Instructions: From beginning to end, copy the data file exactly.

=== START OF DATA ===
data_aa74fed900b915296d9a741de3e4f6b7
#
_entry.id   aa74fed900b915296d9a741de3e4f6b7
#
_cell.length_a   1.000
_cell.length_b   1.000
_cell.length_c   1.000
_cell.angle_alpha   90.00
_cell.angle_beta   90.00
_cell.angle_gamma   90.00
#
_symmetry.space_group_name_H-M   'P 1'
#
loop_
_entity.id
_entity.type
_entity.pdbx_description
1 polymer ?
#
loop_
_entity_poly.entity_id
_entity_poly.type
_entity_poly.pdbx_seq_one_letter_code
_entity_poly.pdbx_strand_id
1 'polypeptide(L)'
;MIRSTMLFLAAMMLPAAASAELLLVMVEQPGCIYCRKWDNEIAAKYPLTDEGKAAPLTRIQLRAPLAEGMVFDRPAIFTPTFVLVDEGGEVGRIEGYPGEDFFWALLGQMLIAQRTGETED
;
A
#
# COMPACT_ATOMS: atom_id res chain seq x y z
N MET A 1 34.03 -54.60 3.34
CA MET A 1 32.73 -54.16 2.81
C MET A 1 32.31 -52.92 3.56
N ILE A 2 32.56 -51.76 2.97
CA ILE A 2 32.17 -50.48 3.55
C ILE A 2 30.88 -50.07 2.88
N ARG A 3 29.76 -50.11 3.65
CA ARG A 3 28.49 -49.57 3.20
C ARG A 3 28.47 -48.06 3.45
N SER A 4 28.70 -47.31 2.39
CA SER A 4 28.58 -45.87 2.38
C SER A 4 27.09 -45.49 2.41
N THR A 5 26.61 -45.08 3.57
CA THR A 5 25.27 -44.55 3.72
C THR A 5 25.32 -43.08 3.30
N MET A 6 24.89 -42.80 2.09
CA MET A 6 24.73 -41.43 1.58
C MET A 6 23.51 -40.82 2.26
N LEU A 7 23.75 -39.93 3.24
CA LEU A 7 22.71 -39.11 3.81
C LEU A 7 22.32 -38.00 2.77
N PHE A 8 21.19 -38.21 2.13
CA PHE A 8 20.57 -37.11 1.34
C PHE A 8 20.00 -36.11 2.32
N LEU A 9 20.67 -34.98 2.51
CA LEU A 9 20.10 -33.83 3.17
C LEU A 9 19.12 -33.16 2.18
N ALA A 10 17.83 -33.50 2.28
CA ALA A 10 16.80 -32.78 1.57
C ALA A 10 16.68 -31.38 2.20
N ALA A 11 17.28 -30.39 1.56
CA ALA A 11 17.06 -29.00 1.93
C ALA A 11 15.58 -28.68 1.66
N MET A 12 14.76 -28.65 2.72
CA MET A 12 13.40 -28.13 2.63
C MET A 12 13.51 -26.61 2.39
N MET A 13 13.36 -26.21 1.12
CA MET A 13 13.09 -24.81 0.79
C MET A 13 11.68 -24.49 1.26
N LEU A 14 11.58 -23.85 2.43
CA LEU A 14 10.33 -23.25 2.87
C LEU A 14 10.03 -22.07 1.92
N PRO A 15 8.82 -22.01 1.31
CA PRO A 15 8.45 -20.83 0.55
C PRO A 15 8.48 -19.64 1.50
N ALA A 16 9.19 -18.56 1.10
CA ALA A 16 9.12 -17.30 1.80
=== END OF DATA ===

data_aa74fed900b915296d9a741de3e4f6b7
#
_entry.id   aa74fed900b915296d9a741de3e4f6b7
#
_cell.length_a   1.000
_cell.length_b   1.000
_cell.length_c   1.000
_cell.angle_alpha   90.00
_cell.angle_beta   90.00
_cell.angle_gamma   90.00
#
_symmetry.space_group_name_H-M   'P 1'
#
loop_
_entity.id
_entity.type
_entity.pdbx_description
1 polymer ?
#
loop_
_entity_poly.entity_id
_entity_poly.type
_entity_poly.pdbx_seq_one_letter_code
_entity_poly.pdbx_strand_id
1 'polypeptide(L)'
;MIRSTMLFLAAMMLPAAASAELLLVMVEQPGCIYCRKWDNEIAAKYPLTDEGKAAPLTRIQLRAPLAEGMVFDRPAIFTPTFVLVDEGGEVGRIEGYPGEDFFWALLGQMLIAQRTGETED
;
A
#
# COMPACT_ATOMS: atom_id res chain seq x y z
N MET A 1 34.03 -54.60 3.34
CA MET A 1 32.73 -54.16 2.81
C MET A 1 32.31 -52.92 3.56
N ILE A 2 32.56 -51.76 2.97
CA ILE A 2 32.17 -50.48 3.55
C ILE A 2 30.88 -50.07 2.88
N ARG A 3 29.76 -50.11 3.65
CA ARG A 3 28.49 -49.57 3.20
C ARG A 3 28.47 -48.06 3.45
N SER A 4 28.70 -47.31 2.39
CA SER A 4 28.58 -45.87 2.38
C SER A 4 27.09 -45.49 2.41
N THR A 5 26.61 -45.08 3.57
CA THR A 5 25.27 -44.55 3.72
C THR A 5 25.32 -43.08 3.30
N MET A 6 24.89 -42.80 2.09
CA MET A 6 24.73 -41.43 1.58
C MET A 6 23.51 -40.82 2.26
N LEU A 7 23.75 -39.93 3.24
CA LEU A 7 22.71 -39.11 3.81
C LEU A 7 22.32 -38.00 2.77
N PHE A 8 21.19 -38.21 2.13
CA PHE A 8 20.57 -37.11 1.34
C PHE A 8 20.00 -36.11 2.32
N LEU A 9 20.67 -34.98 2.51
CA LEU A 9 20.10 -33.83 3.17
C LEU A 9 19.12 -33.16 2.18
N ALA A 10 17.83 -33.50 2.28
CA ALA A 10 16.80 -32.78 1.57
C ALA A 10 16.68 -31.38 2.20
N ALA A 11 17.28 -30.39 1.56
CA ALA A 11 17.06 -29.00 1.93
C ALA A 11 15.58 -28.68 1.66
N MET A 12 14.76 -28.65 2.72
CA MET A 12 13.40 -28.13 2.63
C MET A 12 13.51 -26.61 2.39
N MET A 13 13.36 -26.21 1.12
CA MET A 13 13.09 -24.81 0.79
C MET A 13 11.68 -24.49 1.26
N LEU A 14 11.58 -23.85 2.43
CA LEU A 14 10.33 -23.25 2.87
C LEU A 14 10.03 -22.07 1.92
N PRO A 15 8.82 -22.01 1.31
CA PRO A 15 8.45 -20.83 0.55
C PRO A 15 8.48 -19.64 1.50
N ALA A 16 9.19 -18.56 1.10
CA ALA A 16 9.12 -17.30 1.80